Study on the prevalence model of asymptomatic covid-19 infection in Chinese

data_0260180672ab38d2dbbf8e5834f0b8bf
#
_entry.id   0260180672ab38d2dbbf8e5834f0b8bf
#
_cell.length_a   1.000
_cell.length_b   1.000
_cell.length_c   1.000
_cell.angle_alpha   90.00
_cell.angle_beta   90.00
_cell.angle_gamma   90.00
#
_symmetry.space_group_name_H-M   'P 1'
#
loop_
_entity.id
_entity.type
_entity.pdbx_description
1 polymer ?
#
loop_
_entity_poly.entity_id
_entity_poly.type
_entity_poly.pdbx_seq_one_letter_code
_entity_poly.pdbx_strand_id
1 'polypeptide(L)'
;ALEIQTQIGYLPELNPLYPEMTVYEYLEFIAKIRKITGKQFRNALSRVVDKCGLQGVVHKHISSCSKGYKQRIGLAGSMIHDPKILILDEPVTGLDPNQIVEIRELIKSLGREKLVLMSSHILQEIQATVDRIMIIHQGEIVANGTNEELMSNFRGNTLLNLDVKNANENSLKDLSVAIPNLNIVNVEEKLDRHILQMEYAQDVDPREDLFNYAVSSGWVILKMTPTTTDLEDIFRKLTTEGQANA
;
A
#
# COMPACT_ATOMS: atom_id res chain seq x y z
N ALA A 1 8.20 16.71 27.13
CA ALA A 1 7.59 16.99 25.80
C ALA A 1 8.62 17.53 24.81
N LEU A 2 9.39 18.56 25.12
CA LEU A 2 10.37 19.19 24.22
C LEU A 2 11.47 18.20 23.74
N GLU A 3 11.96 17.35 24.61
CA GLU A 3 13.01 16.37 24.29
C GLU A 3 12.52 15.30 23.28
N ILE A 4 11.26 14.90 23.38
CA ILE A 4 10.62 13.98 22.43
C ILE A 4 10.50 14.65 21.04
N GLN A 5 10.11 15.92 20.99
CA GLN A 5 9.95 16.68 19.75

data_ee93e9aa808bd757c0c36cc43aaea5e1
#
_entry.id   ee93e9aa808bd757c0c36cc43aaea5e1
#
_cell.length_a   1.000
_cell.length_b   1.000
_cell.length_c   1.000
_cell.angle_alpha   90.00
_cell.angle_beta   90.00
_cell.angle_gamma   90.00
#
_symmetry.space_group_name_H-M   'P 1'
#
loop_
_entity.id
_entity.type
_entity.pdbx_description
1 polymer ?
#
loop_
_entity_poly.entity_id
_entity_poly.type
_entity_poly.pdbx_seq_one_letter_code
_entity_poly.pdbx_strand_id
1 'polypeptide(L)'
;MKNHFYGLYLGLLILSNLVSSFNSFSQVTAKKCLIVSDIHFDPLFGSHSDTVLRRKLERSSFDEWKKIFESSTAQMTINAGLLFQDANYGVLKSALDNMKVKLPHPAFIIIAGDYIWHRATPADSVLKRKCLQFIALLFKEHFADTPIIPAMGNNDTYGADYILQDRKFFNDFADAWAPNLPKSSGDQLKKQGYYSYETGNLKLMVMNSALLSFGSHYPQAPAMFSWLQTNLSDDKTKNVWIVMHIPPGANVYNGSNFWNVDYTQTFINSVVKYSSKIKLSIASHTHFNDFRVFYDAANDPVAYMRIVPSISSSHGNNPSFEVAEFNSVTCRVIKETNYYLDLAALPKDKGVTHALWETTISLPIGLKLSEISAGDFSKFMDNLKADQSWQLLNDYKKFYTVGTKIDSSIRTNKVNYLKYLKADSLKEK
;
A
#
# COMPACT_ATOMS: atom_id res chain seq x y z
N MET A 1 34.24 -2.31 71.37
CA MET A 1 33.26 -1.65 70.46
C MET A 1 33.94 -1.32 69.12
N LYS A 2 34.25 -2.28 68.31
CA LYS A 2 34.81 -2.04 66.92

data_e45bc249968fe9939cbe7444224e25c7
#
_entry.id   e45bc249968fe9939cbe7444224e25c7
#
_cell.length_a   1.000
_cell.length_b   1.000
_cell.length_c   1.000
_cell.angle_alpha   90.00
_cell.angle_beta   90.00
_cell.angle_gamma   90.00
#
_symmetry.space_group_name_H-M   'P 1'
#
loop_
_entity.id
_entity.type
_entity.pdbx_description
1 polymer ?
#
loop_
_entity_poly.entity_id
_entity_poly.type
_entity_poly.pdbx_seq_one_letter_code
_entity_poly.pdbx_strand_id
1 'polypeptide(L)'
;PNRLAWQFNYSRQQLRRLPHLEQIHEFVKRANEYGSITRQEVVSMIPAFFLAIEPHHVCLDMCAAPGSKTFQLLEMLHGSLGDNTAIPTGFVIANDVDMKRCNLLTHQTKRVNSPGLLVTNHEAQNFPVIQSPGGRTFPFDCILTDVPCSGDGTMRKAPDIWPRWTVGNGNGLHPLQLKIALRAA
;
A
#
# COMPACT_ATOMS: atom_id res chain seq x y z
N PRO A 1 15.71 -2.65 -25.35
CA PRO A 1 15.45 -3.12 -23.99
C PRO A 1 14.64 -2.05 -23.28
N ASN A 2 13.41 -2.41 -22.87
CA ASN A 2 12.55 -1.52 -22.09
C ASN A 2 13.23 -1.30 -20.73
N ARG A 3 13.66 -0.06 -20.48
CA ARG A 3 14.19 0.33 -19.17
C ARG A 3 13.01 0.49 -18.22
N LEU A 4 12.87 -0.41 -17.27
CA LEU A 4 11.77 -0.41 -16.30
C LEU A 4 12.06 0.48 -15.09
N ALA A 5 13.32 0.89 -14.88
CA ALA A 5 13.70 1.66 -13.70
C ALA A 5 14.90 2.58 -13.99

Recently, considerable efforts have been focused on intensifying the screening process for asymptomatic COVID-19 cases in the Chinese Mainland, especially for up to 10 million citizens living in Wuhan City by nucleic acid testing. However, a high percentage of domestic asymptomatic cases did not develop into symptomatic ones, which is abnormal and has drawn considerable public attention. Here, we aimed to investigate the prevalence of COVID-19 infections in the Chinese Mainland from a statistical perspective, as it is of referential significance for other regions. By conservatively assuming a development time lag from pre-symptomatic (i.e. referring to the infected cases were screened prior to the COVID-19 symptom onset) to symptomatic as an incubation time of 5.2 days, our results indicated that 92.5% of those tested in Wuhan City, China and 95.1% of those tested in the Chinese Mainland should have COVID-19 syndrome onset, which was extremely higher than their corresponding practical percentages of 0.8% and 3.0%, respectively. We propose that a certain false positive rate may exist if large-scale nucleic acid screening tests for asymptomatic cases are conducted in common communities with a low incidence rate. Despite adopting relatively high-sensitivity, high-specificity detection kits, we estimated a very low prevalence of COVID-19 infections, ranging from 10−6 to 10−4 in both Wuhan City and the Chinese Mainland. Thus, the prevalence rate of asymptomatic infections in China had been at a very low level. Further, given the lower prevalence of the infection, close examination of the data for false positive results is necessary to minimize social and economic impacts.